Everyone else in the NASCAR Cup Series playoffs has two races left to make it to the final eight contenders. Kevin Harvick only has one race remaining to make up a bunch of points, and he’ll have to do it on an unpredictable track and shorthanded. Thus, get a good look at the veteran driver on Sunday at Talladega, because that could be all she wrote for his title hopes.
Kevin Harvick crew chief Rodney Childers must serve a suspension at Talladega
Kevin Harvick desperately needs to pick up big points in the fifth race of the NASCAR Cup Series playoffs. Though he’ll arrive at Talladega on Sunday a mere seven points below the cut to the final eight competitors, the superspeedway is likely his last chance to make up the necessary ground because of what happens next.
The cutdown to eight comes Oct. 10 after the race on the Charlotte “roval,” and road courses have not been Harvick’s strength this season. He finished sixth at Daytona and eighth at Watkins Glen, but Harvick crashed out of the Texas Grand Prix and placed 22nd, 27th, and 14th on the other road courses.
If Harvick is going to save his season by running strong at Talladega, he will do so without crew chief Rodney Childers, who must serve a one-race suspension. During post-race inspection Sunday in Las Vegas, NASCAR found two unsafe lug nuts on Harvick’s No. 4 car. The penalty is a $20,000 fine for Childers and the suspension.
Anything can happen at Talladega, and it often does. The Stewart-Haas Racing team will need to make split-second decisions, doing so without the man standing atop the box for 35 Harvick victories since they teamed up in 2014.
It’s technically a lug nut, but it’s always the NASCAR crew chiefs who get screwed
Seldom does a week go by without NASCAR handing down a penalty to a Cup Series crew chief for a problem in the post-race inspection, and the violation invariably stems from loose lug nuts. One loose lug nut is a $10,000 fine but no suspension. A second loose lug nut in the same inspection doubles the fine and triggers a one-race suspension.
The tire changer may be at fault as teams look to shave a second off the duration of a pit stop, but the crew chief runs the show from the box and is accountable. That is why Rodney Childers will miss Stewart-Haas Racing driver Kevin Harvick’s crucial race at Talladega.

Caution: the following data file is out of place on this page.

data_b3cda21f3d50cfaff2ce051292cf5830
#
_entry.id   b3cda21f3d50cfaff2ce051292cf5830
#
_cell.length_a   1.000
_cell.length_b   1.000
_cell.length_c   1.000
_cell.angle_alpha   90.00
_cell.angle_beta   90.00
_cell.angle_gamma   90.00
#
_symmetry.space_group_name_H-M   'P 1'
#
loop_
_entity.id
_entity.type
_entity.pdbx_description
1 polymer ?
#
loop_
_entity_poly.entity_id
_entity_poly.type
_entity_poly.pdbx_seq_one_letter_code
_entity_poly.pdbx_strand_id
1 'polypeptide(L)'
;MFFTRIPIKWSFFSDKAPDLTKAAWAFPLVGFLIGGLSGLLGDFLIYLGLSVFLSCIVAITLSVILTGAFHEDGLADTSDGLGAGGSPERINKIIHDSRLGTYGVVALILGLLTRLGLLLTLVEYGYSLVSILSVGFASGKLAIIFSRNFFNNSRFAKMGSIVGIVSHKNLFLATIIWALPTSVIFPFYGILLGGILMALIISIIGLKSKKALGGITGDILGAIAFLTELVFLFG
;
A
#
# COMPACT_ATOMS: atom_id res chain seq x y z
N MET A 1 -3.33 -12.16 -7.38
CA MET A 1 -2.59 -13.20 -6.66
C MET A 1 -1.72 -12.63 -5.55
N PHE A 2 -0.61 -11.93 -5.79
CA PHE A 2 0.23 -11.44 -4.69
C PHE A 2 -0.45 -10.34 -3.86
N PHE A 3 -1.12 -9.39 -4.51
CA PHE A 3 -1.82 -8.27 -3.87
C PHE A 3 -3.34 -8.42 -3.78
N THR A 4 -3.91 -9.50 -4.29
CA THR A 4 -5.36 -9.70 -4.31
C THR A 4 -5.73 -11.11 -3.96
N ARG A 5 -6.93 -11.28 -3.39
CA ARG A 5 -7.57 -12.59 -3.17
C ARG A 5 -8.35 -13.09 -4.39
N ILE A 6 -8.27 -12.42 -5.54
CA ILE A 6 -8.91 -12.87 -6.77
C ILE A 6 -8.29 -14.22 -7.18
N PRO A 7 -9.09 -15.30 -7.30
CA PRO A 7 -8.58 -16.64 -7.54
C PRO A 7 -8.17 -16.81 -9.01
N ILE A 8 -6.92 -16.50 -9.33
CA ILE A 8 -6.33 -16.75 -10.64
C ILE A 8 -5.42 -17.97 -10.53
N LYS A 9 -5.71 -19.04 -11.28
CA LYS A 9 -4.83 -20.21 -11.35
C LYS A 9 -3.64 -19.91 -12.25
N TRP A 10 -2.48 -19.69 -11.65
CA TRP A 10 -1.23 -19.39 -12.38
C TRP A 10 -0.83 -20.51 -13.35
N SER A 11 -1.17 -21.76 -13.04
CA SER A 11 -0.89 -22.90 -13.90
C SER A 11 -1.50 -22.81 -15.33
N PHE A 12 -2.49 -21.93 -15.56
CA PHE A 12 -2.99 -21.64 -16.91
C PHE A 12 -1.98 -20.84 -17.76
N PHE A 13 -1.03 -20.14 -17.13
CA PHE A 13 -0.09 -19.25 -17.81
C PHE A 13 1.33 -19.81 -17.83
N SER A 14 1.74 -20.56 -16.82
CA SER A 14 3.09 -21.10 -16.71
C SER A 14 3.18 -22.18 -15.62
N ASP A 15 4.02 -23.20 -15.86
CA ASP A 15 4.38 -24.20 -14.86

Sunday’s post-race inspection also turned up one unsecured lug nut on cars driven by Kyle Busch, Kyle Larson, Ross Chastain, and Daniel Suarez. One out of 20 may seem minor, but it’s enough to create vibrations that a driver can feel almost immediately at 175 mph.
“Firm believer everything happens for a reason,” Childers wrote on Twitter. “Next Sunday is my two boys birthday. 13 years ago next Sunday I was in Talladega when I got the call to get home, and flew home to see two baby boys born. It was meant to be, for me to be home for this birthday.”
Lug nuts should cease being a NASCAR problem in 2022
Rodney Childers recently agreed to a long-term contract extension with Stewart-Haas Racing. Ironically, the NASCAR penalties for lug nut infractions resulted from SHR co-owner Tony Stewart’s complaint in 2016 about the potential for a loose tire to injure spectators or other drivers.
Racing executives fined Stewart $35,000 at the time for publicly criticizing NASCAR over a safety matter, but drivers rallied behind him to force the rule change. “We shouldn’t be playing games with safety to win races,” Stewart said.
Interestingly, Childers predicted his own future in a tweet.
“All the years of hitting 5,” he wrote, “and hardly ever was all 20 on post race.. I will sit at home for a week at some point..”
Relief is in sight for crew chiefs. NASCAR officials announced last year during early development of the Next Gen car that they are going to a single, center-locking lug nut for tires. They have demonstrated success in replacing the traditional five-lug configuration during on-track testing, and the new car should roll out for the start of the 2022 season.
The tradeoff is that the new aluminum wheel is less forgiving than the traditional steel one, so durability will suffer if the center lug nut is not torqued properly, according to NASCAR. When done correctly, however, it will lead to fewer trips to the penalty box for Childers and other crew chiefs.